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J Bone Joint Surg Br. 1990 Mar;72(2):259-65.

Severe spondylolisthesis in children and adolescents. A long-term review of fusion in situ.

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  • 1Orthopaedic Hospital of the Invalid Foundation, Helsinki, Finland.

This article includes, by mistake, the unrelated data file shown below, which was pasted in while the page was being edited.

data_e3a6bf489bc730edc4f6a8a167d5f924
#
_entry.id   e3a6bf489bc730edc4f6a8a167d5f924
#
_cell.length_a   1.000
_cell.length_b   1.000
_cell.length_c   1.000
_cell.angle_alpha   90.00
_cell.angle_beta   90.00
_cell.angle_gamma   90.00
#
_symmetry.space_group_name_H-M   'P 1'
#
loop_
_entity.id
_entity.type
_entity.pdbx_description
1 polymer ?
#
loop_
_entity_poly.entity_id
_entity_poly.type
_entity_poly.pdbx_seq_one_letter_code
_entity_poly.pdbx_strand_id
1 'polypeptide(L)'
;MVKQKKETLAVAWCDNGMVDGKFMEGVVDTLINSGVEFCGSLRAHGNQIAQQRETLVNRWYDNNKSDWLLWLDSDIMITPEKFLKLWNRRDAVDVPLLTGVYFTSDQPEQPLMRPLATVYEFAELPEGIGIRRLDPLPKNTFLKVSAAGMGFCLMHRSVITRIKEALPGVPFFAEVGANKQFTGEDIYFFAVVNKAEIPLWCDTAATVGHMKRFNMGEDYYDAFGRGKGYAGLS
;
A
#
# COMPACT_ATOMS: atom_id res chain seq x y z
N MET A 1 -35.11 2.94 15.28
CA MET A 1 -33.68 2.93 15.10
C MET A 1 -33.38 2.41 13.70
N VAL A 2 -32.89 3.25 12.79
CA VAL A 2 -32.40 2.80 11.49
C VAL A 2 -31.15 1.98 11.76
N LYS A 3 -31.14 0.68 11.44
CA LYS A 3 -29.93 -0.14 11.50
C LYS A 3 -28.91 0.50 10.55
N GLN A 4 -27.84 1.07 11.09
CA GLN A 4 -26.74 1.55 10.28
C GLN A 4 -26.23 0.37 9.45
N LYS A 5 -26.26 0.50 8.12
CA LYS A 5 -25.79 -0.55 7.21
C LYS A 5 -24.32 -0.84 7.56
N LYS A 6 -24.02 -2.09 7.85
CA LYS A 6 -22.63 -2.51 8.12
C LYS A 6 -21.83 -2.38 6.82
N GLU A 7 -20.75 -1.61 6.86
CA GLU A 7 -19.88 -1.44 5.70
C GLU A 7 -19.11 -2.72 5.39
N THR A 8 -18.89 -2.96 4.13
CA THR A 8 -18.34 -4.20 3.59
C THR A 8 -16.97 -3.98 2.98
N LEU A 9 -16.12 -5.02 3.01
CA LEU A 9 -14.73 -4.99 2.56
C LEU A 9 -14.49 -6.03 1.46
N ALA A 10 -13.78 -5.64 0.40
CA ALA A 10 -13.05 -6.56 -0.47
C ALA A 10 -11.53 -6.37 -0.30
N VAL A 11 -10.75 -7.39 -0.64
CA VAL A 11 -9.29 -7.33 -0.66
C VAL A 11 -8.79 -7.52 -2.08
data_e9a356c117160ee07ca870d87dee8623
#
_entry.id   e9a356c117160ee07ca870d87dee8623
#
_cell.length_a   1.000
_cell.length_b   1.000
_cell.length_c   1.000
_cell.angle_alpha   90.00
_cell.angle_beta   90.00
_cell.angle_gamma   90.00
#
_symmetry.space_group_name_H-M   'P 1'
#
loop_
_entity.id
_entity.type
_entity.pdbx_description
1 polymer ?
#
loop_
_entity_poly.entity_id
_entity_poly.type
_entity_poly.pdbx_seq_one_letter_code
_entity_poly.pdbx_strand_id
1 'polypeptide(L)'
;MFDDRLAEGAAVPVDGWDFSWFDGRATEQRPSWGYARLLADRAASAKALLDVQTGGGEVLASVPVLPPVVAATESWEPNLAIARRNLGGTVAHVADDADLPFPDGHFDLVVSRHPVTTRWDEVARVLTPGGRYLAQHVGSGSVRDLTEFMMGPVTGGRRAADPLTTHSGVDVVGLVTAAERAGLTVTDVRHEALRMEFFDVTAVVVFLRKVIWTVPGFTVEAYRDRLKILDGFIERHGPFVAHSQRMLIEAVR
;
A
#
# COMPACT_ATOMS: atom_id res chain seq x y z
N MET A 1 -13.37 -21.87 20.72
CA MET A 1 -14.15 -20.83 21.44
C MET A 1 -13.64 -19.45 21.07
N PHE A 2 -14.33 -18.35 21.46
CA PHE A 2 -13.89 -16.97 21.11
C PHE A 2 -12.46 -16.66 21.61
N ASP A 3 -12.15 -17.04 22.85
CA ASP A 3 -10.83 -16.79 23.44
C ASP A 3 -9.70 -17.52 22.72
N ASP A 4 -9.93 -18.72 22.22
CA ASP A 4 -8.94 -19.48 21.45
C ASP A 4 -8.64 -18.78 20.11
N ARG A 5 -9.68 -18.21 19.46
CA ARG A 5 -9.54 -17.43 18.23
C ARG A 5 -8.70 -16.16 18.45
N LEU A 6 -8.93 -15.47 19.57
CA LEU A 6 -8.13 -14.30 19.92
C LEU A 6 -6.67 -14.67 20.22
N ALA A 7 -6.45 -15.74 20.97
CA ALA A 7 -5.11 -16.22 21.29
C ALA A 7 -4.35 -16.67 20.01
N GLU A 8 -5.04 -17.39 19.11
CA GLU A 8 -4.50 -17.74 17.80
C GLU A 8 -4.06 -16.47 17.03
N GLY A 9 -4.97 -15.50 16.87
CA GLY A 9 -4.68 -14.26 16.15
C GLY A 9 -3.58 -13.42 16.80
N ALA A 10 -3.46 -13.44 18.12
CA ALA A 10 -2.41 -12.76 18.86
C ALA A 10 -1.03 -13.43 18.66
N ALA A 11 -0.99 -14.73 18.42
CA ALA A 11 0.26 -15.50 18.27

From 1948 to 1980, 93 children and adolescents had fusion in situ for severe spondylolisthesis with a slip of 50% or more, at a mean age of 14.8 years. Of these, 52 girls and 35 boys were reviewed after a mean follow-up of 13.8 years. The mean pre-operative slip was 76% and pain frequency correlated with the severity of the lumbosacral kyphosis but not with that of the slip. Posterior fusion was used in 54, posterolateral in 30 and anterior fusion in three patients. There were no major complications but 16 had re-operations for non-union or root symptoms. At follow-up there were three non-unions. After operation, 19 patients had 10% or more progression of the slip, but 10 showed correction by more than 10% as a result of remodelling. The lumbosacral kyphosis had increased by more than 10 degrees in 45%. Postoperative progression of the slip and of lumbosacral kyphosis was significantly more if the posterior element had been removed. At follow-up 77 patients were subjectively improved, four were unchanged, and one was worse. These results did not correlate with either the degree of the slip, or the angle of lumbosacral kyphosis. Fusion in situ is safe and gives good long-term clinical results. Secondary changes are associated with increased lumbosacral kyphosis, so reduction of this should be considered in severe cases.

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